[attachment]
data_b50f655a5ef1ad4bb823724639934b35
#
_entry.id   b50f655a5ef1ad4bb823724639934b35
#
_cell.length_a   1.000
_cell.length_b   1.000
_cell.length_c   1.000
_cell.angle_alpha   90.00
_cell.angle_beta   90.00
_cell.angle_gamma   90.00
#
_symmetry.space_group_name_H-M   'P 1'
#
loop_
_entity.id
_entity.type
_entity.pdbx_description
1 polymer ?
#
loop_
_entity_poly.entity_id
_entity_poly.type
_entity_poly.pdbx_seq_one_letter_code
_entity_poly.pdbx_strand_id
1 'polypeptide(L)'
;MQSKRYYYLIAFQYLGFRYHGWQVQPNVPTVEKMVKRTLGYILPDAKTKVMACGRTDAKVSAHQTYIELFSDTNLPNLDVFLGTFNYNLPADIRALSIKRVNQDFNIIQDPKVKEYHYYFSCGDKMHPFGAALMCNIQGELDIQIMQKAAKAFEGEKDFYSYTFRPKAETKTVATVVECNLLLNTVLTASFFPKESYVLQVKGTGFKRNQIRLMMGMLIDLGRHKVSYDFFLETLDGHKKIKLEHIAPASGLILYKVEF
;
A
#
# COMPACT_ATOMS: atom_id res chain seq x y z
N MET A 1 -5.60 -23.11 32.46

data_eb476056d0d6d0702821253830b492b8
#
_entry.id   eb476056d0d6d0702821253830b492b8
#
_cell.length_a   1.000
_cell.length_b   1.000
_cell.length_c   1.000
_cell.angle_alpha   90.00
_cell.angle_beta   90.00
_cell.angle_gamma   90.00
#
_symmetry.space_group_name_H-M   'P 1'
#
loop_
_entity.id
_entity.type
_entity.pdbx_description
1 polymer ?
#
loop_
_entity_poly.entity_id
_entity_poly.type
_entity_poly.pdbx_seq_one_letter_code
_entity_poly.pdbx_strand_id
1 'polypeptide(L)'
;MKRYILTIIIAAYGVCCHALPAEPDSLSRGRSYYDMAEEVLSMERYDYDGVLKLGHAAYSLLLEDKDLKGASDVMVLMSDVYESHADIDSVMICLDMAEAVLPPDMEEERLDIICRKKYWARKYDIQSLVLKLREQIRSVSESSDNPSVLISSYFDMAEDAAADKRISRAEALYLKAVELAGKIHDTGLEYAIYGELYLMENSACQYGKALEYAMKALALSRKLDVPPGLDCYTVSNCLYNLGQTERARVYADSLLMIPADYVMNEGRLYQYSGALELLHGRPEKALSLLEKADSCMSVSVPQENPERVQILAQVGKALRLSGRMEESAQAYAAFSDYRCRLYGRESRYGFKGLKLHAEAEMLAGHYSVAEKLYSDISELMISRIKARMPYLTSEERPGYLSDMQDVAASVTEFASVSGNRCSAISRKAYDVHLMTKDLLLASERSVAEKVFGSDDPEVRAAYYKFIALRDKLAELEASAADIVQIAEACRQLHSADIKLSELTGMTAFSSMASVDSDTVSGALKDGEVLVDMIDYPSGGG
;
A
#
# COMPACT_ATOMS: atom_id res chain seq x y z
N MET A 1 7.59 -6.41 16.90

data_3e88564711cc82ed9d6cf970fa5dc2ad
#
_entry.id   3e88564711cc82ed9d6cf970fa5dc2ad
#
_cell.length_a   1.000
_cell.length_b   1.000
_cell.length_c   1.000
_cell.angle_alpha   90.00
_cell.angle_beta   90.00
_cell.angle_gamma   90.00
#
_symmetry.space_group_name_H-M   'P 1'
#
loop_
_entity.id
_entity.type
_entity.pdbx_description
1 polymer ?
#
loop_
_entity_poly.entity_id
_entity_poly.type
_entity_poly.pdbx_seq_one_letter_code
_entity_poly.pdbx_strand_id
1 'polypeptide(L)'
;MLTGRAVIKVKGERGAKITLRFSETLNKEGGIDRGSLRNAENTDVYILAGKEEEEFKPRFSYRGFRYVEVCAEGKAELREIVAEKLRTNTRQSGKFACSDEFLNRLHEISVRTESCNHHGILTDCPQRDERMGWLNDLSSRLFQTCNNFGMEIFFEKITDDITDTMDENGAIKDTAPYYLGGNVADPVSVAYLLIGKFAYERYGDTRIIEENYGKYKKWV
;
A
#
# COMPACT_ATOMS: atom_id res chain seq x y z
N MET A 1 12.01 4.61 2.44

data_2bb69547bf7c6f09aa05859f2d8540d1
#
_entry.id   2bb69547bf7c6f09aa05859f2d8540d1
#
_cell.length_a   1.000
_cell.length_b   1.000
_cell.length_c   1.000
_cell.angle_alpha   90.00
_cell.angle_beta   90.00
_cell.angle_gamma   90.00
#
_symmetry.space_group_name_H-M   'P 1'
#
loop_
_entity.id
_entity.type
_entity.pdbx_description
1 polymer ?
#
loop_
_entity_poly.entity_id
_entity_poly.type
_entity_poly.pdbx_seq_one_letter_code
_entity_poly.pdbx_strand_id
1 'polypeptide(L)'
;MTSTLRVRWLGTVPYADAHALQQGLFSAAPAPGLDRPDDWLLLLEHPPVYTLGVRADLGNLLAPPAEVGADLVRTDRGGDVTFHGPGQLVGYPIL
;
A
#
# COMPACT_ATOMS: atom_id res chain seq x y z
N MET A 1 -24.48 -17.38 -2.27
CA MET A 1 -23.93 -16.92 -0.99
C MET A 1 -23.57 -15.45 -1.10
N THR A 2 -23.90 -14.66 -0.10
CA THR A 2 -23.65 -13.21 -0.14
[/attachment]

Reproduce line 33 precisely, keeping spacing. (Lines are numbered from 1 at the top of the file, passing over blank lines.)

#